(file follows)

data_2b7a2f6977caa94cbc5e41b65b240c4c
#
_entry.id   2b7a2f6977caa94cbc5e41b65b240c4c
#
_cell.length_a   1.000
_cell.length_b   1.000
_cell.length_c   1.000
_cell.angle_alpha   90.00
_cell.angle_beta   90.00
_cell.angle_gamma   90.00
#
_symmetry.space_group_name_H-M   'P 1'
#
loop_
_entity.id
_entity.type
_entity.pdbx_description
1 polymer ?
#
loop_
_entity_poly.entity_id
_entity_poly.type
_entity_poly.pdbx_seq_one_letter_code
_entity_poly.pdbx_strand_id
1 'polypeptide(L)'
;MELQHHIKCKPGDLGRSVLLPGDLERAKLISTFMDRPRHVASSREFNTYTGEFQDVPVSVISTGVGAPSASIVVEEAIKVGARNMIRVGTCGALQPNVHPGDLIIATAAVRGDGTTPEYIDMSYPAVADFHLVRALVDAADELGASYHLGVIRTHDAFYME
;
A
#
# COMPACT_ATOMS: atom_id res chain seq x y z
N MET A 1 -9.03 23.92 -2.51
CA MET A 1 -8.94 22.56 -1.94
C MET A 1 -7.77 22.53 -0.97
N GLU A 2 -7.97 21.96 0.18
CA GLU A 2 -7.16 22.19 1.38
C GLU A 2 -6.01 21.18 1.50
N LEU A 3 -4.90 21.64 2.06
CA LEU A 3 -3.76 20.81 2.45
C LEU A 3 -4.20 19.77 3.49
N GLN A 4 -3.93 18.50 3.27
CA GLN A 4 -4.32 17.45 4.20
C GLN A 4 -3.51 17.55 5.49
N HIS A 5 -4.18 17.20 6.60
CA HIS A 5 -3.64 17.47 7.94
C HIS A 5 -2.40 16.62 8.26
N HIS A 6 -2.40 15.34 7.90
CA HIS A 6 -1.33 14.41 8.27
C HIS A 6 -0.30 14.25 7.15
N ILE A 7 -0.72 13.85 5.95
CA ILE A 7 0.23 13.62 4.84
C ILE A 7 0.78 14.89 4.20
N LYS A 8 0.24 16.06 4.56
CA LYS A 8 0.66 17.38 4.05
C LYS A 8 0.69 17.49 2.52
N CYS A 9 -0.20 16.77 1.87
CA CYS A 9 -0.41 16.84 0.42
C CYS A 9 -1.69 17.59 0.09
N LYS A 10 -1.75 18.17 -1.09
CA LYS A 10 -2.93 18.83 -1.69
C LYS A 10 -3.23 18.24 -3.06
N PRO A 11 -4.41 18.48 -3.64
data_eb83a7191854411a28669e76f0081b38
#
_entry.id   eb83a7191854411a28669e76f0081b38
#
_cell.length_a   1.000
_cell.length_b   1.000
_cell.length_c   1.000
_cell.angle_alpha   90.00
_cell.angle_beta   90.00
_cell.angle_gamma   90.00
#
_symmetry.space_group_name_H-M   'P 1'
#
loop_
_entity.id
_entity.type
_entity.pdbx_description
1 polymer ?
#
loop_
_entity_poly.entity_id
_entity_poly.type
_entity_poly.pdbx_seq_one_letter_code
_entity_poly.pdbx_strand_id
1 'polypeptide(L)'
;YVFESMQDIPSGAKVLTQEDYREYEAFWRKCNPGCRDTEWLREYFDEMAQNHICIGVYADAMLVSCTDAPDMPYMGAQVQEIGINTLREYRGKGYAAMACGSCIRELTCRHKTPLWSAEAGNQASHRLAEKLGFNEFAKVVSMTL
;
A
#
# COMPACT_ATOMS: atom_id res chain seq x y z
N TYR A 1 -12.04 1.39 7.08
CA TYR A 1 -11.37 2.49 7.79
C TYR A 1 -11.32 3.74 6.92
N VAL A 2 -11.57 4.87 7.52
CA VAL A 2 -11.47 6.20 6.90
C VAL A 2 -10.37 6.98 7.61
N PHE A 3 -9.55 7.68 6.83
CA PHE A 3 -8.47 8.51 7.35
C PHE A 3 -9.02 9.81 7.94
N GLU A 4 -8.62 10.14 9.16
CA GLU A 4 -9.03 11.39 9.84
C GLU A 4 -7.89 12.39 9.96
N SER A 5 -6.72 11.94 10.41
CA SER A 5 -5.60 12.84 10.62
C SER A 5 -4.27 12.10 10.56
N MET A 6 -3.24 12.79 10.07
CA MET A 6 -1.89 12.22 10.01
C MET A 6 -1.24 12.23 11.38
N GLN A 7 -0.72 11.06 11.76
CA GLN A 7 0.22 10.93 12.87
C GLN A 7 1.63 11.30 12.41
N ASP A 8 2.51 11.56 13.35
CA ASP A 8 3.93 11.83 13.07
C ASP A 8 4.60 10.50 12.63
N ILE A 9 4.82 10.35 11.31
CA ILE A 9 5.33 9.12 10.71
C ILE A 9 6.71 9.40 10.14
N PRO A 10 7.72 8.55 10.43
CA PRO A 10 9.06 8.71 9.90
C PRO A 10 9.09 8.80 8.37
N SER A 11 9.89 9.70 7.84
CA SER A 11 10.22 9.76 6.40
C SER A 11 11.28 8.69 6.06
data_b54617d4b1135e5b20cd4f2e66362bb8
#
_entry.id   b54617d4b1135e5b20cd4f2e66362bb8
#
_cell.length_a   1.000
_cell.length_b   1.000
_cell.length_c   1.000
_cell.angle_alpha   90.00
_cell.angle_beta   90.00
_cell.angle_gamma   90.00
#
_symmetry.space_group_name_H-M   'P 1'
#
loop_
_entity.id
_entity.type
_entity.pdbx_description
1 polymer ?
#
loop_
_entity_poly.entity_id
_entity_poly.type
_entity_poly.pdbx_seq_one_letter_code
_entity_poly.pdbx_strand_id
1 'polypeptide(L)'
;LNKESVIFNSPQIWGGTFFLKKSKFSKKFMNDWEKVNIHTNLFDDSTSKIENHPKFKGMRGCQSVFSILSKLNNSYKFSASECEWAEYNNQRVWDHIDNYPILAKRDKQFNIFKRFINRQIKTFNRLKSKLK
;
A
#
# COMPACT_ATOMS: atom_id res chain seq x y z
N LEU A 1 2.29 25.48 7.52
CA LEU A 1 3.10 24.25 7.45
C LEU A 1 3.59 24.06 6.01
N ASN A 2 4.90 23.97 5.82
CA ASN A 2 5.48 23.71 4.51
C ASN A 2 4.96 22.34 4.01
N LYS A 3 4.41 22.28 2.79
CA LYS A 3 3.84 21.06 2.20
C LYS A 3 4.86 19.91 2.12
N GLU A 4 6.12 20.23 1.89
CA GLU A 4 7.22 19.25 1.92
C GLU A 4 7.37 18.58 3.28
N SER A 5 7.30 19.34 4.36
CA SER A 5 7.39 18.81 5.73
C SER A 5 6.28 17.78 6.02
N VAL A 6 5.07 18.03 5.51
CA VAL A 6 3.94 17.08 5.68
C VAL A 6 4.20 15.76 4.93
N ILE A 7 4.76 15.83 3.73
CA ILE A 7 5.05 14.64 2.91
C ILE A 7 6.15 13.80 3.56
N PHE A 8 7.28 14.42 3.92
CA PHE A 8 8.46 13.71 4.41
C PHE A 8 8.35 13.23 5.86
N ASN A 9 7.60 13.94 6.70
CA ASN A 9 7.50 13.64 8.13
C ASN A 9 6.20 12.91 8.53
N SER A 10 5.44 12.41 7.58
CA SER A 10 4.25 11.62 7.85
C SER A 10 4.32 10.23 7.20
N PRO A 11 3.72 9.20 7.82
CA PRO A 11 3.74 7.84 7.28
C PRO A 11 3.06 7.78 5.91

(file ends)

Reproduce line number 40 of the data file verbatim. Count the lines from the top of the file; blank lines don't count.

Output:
N GLN A 4 -3.93 18.50 3.27